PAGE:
LEFKOSA, Turkish Republic of Northern Cyprus
UN-brokered Cyprus peace talks resumed on Tuesday following a nearly two-month break after the island’s Greek Cypriot administration moved to reverse a controversial commemoration law.
Turkish Cypriot President Mustafa Akinci will meet his Greek Cypriot counterpart Nikos Anastasiades in the island’s buffer zone to resume negotiations, following UN consultations with both sides.
Akinci and Anastasiades have been involved in reunification talks to create a federal state since May 2015.
The leaders met several times in the Swiss city of Geneva last year. However, their last meeting ended on a sour note in February due to a Greek Cypriot assembly decision to introduce a school commemoration of the 1950 Enosis referendum on unification with Greece.
Akinci said Anastasiades had walked out, “slammed the door and left” when UN envoy Espen Barth Eide and the Turkish Cypriot president expressed concern about the Enosis move.
Anastasiades later insisted he had left the room during a break.
Following mediation, the UN announced earlier this month the Cyprus talks would resume on April 11.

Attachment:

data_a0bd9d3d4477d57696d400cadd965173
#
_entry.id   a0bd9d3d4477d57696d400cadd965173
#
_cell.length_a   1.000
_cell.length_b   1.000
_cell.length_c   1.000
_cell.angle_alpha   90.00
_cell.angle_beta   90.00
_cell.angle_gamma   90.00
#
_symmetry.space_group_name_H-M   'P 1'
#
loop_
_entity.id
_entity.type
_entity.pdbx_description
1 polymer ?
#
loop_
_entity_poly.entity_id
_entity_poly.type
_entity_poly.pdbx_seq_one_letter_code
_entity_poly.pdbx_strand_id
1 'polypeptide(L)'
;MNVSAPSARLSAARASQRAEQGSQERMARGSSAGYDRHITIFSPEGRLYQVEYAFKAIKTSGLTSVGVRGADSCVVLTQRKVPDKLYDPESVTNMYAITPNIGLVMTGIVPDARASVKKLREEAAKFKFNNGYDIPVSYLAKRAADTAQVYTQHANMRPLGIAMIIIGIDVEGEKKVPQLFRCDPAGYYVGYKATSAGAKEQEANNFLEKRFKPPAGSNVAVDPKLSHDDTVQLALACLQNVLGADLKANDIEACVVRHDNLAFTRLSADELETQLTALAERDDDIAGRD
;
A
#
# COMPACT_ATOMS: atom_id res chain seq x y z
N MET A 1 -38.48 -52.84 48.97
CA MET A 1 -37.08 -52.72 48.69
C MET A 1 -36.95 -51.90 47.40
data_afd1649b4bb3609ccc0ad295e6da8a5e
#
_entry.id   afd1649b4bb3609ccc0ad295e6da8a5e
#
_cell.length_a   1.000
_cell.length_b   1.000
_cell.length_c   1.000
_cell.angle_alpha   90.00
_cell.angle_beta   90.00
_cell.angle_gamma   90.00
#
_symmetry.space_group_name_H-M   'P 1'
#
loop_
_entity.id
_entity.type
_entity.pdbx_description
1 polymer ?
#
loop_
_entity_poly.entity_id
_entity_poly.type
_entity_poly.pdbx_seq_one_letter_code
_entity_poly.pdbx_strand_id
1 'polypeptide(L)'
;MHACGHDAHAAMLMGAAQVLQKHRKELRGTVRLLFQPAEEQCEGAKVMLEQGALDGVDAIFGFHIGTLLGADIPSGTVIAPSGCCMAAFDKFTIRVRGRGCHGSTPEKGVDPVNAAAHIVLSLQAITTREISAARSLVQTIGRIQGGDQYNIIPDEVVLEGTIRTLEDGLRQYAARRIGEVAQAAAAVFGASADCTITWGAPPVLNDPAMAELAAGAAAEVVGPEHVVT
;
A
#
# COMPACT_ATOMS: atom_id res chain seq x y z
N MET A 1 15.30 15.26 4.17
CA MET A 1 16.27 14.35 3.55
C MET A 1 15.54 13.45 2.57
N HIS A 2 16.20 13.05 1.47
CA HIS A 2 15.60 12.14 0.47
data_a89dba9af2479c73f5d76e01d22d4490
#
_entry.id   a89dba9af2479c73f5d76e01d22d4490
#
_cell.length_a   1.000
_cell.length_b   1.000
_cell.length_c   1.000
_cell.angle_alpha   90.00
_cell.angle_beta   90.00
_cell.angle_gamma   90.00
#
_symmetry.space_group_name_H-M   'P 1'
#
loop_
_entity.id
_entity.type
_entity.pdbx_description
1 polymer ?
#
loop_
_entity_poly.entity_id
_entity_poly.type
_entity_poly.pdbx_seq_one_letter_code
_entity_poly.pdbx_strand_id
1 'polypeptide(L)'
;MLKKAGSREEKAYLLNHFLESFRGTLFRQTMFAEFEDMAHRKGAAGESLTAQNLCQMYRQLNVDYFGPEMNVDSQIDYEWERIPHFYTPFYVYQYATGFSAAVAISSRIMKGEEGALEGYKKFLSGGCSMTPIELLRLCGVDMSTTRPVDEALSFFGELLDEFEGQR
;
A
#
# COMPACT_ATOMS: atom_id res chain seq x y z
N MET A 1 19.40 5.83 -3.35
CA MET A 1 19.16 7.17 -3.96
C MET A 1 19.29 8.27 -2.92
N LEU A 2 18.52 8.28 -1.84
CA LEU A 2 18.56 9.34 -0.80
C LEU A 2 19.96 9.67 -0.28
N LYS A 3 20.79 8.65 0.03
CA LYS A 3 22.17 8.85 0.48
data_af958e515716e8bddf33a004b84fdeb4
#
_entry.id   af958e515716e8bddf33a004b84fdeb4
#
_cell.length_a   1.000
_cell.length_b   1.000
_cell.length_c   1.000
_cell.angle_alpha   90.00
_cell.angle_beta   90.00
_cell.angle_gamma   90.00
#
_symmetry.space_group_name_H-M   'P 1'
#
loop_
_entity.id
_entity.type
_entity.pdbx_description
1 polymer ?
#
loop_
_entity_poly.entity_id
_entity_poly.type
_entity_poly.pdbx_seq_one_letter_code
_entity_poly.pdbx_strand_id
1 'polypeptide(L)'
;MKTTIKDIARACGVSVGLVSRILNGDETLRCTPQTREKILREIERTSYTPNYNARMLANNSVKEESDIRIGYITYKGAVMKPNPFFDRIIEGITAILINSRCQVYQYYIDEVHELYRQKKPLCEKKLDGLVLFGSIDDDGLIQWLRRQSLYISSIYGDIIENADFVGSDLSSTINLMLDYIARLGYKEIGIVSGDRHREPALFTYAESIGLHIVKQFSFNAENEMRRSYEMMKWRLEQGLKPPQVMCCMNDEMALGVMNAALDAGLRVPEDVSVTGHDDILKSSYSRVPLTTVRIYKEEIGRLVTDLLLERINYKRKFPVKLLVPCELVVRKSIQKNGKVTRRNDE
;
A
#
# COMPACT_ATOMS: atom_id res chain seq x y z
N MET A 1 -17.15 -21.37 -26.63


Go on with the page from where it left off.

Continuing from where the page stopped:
After the UN announcement, the Greek Cypriot assembly voted on Friday to shelve yearly public school Enosis commemorations.
The eastern Mediterranean island has been divided since 1974, when a Greek coup was followed by violence against the island’s Turkish population and Ankara’s intervention to protect them.
-New phase, old issues
Before the two-month hiatus, the two sides had agreed on most of the issues in the reunification deal, but the sticking points, including a security and guarantees system, remain unsolved.
Turkey insists 30,000 of its troops must remain on the island as part of Ankara’s role as a guarantor power.
Last week Akinci said new talks would be a fresh beginning for both sides, but also warned no one expected Turkey to take unilateral steps in the negotiation process.
“The result can be obtained if this path is walked together,” Akinci said.
Once a final agreement is reached, it would be put to both communities in a referendum. A peace deal was approved by Turkish Cypriots in 2004 but rejected by Greek Cypriot voters.